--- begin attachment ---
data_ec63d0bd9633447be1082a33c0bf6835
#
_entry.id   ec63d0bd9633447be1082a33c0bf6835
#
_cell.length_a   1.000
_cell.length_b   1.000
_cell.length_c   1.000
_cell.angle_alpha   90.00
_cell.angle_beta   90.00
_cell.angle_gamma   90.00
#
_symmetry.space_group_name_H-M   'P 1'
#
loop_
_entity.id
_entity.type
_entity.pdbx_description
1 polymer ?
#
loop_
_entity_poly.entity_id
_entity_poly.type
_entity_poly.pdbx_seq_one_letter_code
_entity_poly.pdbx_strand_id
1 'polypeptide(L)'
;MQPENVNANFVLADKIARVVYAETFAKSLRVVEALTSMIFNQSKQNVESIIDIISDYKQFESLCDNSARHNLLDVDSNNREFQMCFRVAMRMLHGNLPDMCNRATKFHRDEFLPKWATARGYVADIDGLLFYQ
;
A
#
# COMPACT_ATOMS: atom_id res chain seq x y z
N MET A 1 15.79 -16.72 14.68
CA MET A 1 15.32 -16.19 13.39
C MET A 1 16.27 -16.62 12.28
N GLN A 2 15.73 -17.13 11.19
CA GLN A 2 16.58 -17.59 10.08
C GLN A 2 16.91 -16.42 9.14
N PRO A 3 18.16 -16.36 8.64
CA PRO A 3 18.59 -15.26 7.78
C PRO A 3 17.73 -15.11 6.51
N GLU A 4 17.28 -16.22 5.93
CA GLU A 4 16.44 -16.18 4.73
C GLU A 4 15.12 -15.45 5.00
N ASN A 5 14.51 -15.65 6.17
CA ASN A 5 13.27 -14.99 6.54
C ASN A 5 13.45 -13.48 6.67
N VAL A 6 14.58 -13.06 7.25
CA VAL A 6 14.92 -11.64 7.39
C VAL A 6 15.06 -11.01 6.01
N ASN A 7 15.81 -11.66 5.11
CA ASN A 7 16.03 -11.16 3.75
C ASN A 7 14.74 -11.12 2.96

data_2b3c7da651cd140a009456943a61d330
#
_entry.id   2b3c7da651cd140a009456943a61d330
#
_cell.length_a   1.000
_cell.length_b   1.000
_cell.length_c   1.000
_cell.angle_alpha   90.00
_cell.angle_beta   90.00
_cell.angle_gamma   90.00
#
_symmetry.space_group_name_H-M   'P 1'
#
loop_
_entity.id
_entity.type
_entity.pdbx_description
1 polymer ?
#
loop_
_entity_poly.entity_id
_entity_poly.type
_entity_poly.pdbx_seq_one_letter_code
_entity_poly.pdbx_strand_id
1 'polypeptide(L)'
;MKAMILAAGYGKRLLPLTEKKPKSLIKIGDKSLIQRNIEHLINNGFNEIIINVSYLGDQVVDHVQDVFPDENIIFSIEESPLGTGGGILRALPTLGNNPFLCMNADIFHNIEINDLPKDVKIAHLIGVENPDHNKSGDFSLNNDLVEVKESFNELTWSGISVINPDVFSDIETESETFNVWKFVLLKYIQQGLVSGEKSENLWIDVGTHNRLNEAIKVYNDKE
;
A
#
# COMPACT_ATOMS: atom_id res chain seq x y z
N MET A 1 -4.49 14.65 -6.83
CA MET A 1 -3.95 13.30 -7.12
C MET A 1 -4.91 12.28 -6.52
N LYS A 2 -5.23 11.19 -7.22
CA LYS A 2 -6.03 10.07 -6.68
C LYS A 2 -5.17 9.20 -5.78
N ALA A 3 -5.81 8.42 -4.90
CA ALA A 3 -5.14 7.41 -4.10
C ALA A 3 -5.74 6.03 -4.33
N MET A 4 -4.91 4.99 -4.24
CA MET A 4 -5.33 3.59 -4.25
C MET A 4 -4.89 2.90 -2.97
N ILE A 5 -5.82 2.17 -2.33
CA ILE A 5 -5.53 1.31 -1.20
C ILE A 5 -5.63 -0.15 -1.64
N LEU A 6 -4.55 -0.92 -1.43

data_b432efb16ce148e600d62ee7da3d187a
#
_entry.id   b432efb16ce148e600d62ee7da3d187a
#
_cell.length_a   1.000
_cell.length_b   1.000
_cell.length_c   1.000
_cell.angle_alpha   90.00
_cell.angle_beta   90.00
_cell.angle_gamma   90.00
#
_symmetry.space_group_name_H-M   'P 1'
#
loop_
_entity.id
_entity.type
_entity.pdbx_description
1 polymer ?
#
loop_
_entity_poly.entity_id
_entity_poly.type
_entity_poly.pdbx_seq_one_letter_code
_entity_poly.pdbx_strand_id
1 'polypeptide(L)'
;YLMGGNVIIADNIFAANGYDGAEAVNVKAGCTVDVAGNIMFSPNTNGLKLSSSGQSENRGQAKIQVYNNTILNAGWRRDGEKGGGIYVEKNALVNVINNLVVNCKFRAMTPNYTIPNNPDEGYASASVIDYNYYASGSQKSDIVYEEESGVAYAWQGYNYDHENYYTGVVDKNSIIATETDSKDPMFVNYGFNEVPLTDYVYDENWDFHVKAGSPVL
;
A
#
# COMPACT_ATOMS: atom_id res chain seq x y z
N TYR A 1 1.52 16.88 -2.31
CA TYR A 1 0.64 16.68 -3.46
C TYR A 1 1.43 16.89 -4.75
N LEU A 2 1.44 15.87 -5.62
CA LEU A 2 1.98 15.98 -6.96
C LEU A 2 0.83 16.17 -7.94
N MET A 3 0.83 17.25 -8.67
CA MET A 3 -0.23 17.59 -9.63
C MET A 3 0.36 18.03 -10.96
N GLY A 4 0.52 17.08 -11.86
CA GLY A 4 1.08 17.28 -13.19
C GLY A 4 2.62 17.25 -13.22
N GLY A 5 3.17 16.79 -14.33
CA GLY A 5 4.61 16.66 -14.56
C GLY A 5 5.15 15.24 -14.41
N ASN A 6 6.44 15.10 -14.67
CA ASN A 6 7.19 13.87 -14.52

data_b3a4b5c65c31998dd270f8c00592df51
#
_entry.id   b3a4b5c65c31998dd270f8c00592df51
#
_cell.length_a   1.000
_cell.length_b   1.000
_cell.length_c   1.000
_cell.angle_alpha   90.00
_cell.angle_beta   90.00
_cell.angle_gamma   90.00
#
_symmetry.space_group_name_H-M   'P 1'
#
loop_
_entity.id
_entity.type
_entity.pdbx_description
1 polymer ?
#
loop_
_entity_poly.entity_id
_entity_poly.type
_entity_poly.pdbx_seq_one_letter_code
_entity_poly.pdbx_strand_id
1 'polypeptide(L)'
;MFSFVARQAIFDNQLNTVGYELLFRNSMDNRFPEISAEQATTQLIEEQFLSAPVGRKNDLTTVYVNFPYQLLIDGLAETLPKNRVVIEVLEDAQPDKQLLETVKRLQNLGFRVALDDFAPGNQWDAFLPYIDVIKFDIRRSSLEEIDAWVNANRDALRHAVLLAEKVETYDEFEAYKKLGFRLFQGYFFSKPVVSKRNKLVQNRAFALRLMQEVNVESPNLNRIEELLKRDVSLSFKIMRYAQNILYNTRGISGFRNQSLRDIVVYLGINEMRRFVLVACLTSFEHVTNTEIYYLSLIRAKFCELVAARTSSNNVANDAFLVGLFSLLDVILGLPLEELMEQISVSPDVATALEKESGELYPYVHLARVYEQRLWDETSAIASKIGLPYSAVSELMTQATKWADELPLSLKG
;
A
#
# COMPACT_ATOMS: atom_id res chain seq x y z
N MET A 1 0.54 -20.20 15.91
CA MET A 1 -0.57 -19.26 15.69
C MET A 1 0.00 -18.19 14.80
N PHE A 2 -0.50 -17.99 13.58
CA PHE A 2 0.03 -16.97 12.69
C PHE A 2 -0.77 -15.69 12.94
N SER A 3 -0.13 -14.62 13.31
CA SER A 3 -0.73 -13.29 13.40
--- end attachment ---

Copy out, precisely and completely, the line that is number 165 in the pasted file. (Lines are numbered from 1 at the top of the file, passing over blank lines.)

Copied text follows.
_entity_poly.entity_id